Scaffolding is a tool not an option. Like many other tools, scaffolding is designed with a specific purpose in mind. Also, like a tool, knowing when and how to use scaffolding a must. Fear not, we’re here to clue you in a bit.
Scaffolding is generally used when a ladder is not practical or comfortable to use. Knowing when these times are is probably the first most important step in the process. Ask yourself these three questions; Will you be moving a lot of heavy material up and down? If you use a ladder will you have to move it several times an hour? Is the job such that you will be uncomfortable on a ladder? If the answer to any of these three questions is yes, then you better start thinking scaffolding.
There are options with scaffolding that most people are not aware of. For example when painting a room or remodeling one, use of a single scaffold with wheels is perfect for doing ceiling work. You can relax and work on your back rather than straining or risking a nasty fall by trying to bend over backwards (literally).
When doing outdoor masonry work or anything that requires a lot of going up and down a ladder, having a scaffold serves two purposes; it gets you where you need to be as you need to be there and provides a platform for tools and materials keeping you from climbing up and down as much. Not having to climb as much helps keep you safe and a little less tired at the end of the day.
Setting up scaffolding is pretty simple and nearly a two person job. Making sure that your scaffold is level and on a firm footing is the first step to safety. Proper assembly is the second. If you are not sure how to assemble the scaffolding, get some help. Improperly assembled scaffolding will leave you wishing you had asked a few questions when it crashes. Third and just as important, inspect the scaffold before every single use, not just as you assemble it. Often scaffolding left overnight can settle or unreported chips in the planks can occur weakening them.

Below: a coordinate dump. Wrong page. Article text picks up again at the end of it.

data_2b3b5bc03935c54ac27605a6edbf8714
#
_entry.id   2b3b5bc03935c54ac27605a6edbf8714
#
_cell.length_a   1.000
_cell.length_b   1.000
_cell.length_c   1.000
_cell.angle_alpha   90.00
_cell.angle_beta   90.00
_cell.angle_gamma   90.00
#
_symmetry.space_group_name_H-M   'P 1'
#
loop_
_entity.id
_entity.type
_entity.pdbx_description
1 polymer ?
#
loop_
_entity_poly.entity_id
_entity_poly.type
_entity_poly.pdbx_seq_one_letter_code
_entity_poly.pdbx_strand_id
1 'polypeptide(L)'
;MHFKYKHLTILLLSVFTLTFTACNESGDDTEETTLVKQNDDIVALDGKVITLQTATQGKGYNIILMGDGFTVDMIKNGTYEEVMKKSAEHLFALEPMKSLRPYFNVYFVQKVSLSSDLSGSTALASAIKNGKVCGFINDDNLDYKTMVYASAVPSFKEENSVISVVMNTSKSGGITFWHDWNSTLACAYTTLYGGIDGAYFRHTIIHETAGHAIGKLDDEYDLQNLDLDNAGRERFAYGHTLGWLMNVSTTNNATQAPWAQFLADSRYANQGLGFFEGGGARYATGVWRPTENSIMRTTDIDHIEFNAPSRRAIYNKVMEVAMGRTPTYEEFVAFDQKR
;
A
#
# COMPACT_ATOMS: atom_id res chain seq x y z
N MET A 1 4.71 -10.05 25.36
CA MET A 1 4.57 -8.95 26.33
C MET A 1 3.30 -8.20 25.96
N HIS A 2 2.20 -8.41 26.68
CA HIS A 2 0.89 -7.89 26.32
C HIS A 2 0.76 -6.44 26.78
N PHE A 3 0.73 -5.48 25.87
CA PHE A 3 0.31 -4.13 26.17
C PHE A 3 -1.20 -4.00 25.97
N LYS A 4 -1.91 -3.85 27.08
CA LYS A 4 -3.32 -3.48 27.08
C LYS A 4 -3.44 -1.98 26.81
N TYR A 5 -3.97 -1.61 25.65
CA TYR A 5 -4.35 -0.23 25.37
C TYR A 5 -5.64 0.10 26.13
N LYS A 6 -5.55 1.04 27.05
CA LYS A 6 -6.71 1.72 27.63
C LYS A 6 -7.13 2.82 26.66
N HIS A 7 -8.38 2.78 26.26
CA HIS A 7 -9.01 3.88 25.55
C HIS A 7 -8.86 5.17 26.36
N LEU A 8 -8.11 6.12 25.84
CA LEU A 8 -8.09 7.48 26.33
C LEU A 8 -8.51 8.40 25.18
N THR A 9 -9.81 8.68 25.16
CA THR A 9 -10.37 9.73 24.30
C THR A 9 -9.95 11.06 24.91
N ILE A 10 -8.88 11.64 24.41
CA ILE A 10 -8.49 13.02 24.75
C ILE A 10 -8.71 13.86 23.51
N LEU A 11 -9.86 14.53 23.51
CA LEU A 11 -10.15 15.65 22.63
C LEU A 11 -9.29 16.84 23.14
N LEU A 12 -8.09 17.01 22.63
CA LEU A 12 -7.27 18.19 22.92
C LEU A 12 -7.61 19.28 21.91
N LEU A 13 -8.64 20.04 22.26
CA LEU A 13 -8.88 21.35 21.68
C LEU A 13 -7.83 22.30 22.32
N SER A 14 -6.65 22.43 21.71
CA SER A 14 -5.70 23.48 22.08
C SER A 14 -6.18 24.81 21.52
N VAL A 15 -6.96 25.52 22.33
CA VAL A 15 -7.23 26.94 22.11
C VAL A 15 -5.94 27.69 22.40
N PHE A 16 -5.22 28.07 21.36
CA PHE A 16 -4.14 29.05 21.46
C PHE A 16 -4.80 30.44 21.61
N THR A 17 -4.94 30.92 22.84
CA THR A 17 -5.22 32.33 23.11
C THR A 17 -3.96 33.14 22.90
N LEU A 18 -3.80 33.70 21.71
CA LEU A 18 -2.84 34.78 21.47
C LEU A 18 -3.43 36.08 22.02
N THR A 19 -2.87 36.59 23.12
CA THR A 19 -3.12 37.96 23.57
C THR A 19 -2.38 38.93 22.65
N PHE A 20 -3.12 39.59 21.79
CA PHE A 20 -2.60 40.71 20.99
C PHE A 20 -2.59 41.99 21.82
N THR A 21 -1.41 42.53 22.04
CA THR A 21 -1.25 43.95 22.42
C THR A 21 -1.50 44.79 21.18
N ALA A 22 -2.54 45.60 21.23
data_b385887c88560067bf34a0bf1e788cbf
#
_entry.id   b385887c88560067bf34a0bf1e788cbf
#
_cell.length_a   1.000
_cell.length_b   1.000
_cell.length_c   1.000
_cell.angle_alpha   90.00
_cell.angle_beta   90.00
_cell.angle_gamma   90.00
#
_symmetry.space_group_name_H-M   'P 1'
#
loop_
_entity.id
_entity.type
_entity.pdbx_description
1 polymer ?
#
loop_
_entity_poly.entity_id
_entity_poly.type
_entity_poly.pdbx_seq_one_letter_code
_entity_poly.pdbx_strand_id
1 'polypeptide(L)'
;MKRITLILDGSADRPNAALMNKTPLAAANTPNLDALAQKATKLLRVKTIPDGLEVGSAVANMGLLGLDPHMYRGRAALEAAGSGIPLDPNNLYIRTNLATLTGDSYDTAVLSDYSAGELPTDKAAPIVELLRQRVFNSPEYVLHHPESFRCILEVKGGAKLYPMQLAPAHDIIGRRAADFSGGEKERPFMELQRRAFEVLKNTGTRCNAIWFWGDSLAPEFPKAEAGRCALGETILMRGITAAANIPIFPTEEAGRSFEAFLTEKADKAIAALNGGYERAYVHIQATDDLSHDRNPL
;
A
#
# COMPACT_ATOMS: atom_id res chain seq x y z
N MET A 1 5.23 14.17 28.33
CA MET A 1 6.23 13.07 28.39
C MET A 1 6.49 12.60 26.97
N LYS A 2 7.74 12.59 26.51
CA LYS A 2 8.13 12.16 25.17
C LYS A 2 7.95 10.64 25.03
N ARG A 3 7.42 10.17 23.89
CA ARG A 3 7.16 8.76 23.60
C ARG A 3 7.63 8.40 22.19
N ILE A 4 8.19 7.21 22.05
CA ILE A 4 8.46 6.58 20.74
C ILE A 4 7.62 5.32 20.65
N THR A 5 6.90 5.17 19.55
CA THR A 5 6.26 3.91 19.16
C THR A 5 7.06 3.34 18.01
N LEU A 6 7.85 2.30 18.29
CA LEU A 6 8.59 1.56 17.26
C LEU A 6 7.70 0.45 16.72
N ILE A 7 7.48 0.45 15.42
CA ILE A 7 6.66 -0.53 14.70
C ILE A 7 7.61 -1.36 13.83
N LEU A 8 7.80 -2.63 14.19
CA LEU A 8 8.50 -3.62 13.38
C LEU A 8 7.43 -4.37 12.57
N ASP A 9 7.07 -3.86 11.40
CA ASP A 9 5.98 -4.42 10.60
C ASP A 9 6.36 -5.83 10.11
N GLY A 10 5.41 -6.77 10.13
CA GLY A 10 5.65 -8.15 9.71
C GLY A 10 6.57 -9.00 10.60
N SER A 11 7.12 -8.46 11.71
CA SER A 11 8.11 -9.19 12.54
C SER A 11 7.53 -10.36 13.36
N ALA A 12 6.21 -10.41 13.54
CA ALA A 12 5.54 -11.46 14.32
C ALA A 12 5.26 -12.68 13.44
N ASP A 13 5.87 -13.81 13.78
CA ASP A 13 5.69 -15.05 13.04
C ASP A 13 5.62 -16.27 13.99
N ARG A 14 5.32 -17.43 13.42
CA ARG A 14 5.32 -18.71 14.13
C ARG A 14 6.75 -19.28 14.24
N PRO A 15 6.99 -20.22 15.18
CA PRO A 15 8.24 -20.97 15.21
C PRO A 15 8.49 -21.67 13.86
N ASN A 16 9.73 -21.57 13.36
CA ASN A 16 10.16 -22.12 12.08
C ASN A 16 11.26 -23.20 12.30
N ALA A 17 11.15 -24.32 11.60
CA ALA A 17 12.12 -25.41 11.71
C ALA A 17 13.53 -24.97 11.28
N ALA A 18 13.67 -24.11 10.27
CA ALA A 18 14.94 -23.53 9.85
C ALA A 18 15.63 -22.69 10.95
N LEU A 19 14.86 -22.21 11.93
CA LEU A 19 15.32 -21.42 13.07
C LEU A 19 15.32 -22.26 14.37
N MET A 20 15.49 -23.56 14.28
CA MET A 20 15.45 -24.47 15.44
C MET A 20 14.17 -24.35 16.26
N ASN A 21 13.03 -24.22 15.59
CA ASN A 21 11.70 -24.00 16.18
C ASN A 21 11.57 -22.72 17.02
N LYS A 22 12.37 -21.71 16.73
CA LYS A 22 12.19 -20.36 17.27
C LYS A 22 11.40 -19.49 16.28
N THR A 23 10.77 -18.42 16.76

Finding scaffolding is as easy as finding a phone book. Most lumber yards and home improvement stores will rent or lease scaffolding to the one or two time user at a fair price. Again, inspect the scaffolding as it’s unloaded to make sure you are not renting damaged goods. If you find something that is damaged, don’t assume that it will be fine because it was delivered; get a new piece.
If you are business owner thinking about scaffolding on a permanent basis, you can buy scaffolding towers. Scaffolding owned by you assures that your workforce will have an intimate knowledge of the scaffolding and become very familiar with it. This has an advantage over leasing a different style from job to job and watching your workforce try to figure out how to put it together every few weeks.
Scaffolding has its place on the construction site and even in home improvement. Again, knowing where and when to use scaffolding is a win-win for everyone. Keep it safe and know what you are getting yourself into before you get started will help you perform your job much more effectively.